Organized by Ulrich Rudolph (University of Zurich), Letizia Osti (Università degli Studi di Milano), and James Weaver (University of Zurich), this workshop (the first of a two-part series, the second of which was held in Milan in May 2017), built upon that previous work, attempting to encourage (i) a more chronologically focused effort to understand the specifics of the new drive to classify and arrange that we see in the fourth century, and (ii) a more comprehensive approach that does not take as its starting point the identification of a genre of texts that can be labelled ‘encyclopaedias’, but seeks to understand the phenomenon of classification and arrangement of knowledge from a variety of perspectives, without excluding a priori any kind of text that devotes space to these topics. A group of international experts on Middle Eastern intellectual history and literature (Lale Behzadi, University of Bamberg; Maaike van Berkel, Radboud University Nijmegen; Hinrich Biesterfeldt, Ruhr Universität Bochum; Godefroid de Callataÿ, Université Catholique de Louvaine; Regula Forster, Free University of Berlin; Antonella Ghersetti, Università Ca’Foscari Venezia; Konrad Hirschler, Hugh Kennedy, both SOAS London; Sarah Savant, AKU London; Johannes Thomann, University of Zurich; and James Weaver came together to better establish the current state of research, present new findings for discussion, to elaborate on the conceptual models that have underwritten our approach so far, and to identify the most pressing focus-points for future research. They were joined by two experts in the fields of Sinology (Alessandra Lavagnino, Università degli studi di Milano) and Early Modern European History (Peter Burke, University of Cambridge), who gave regards obliques, providing comparative insight into similar phenomena in other periods and places.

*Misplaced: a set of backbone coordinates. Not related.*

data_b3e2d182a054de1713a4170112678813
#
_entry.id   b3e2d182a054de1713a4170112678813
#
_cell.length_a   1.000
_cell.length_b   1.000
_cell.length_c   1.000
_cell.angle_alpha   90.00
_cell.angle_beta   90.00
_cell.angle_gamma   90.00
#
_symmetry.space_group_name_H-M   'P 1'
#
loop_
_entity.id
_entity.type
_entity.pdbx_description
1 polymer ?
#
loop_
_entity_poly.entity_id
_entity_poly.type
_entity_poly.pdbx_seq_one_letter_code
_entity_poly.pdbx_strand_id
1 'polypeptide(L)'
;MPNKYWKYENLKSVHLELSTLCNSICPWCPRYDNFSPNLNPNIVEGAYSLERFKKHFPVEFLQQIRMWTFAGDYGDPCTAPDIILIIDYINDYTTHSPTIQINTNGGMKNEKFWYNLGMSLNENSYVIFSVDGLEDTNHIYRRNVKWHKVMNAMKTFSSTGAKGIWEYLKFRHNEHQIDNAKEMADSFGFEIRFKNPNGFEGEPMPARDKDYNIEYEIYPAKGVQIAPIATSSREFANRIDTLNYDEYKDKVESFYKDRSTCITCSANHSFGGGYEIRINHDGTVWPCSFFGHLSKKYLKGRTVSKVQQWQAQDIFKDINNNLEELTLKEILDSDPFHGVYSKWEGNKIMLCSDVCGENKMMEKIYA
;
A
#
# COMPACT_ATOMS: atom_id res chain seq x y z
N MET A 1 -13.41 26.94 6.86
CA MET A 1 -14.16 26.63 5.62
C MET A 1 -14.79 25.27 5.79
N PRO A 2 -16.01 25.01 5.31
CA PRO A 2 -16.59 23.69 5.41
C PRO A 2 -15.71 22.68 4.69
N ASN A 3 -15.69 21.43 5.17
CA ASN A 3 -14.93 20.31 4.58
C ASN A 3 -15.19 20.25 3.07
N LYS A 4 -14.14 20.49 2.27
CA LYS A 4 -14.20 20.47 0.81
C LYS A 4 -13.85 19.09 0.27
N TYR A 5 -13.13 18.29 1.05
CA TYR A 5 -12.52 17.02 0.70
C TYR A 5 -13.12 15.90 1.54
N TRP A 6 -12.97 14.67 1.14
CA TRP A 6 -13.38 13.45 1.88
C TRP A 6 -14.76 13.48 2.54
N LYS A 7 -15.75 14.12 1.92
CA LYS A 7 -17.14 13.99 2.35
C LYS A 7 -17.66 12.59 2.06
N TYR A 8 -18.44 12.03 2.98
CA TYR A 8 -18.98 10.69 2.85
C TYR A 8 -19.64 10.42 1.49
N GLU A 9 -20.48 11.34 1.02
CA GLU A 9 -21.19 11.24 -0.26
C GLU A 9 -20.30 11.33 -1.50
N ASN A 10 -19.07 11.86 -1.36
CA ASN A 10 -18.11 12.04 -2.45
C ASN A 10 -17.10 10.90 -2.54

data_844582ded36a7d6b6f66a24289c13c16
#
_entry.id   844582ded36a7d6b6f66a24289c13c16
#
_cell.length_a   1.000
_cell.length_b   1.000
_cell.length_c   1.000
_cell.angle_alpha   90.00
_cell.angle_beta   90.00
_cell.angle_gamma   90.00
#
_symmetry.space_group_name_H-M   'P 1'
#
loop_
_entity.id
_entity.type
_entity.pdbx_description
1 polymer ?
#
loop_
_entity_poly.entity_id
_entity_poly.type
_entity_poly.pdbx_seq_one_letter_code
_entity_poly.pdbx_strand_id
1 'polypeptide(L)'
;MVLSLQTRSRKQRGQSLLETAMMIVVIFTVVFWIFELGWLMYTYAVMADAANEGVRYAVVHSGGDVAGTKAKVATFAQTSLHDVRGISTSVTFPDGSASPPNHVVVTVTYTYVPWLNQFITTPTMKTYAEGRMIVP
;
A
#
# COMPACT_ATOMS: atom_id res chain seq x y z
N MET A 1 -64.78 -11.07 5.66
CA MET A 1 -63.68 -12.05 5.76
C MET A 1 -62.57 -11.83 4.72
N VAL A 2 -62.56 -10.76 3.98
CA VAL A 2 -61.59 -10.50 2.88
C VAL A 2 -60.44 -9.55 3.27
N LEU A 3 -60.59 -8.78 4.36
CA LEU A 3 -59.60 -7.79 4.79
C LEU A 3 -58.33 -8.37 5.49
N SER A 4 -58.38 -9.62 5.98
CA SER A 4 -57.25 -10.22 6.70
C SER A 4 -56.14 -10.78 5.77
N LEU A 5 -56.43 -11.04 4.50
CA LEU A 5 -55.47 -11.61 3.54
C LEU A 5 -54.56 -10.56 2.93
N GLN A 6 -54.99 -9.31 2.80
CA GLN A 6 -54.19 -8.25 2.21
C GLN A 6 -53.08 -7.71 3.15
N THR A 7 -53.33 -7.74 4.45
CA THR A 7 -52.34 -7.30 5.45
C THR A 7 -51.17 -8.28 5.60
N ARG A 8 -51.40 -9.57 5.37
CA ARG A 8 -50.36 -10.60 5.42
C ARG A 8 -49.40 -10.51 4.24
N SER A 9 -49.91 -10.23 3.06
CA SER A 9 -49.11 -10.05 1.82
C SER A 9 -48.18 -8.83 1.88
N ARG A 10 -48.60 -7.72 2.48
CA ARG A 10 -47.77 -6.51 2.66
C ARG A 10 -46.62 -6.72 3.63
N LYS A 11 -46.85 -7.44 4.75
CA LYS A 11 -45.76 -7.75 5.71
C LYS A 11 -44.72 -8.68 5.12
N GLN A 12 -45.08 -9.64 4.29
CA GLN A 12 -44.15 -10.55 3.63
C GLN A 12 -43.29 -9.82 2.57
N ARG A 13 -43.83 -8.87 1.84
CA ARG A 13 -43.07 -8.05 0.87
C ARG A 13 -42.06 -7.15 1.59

Chronology and completeness
The workshop provided for a fruitful meeting, and various theses and avenues for potential further research were suggested. These can be summarized under the following four points:
i) The fourth century witnessed the increasingly rapid dissolution of the ‘Abbāsid caliphate. The new preoccupation with classifying and summarising previous knowledge was presented sometimes as a project to conserve something that was in danger of being lost, and sometimes as a product of a growing intellectual efflorescence in the former provinces as more sources of patronage became available to scholars from wealthy, local ruling dynasties.
ii) Technology-change in the form of the ever-greater availability of paper had led to an explosion in book production generally, that began much earlier but gathered speed from the late third century. To some extent the ‘classification and arrangement’ phenomenon seems to have been a response to an ever-larger literary environment that was increasingly difficult to manage and understand.
iii) The phenomenon might be bound up with the ‘coming of age’ of so many disciplines of Arabic-Islamic scholarship and the increasing professionalization of their practitioners, reacting to and bolstering a growing disciplinary self-consciousness even in fields that already had well established identities.
iv) The classificatory act is often normative in intention, but in practice often reflects the classifiers’ personal experiences of the institutional relationships between certain disciplines and their practitioners in the fourth century.
(Asia & Europe Bulletin, 6/2017, pp. 15–16)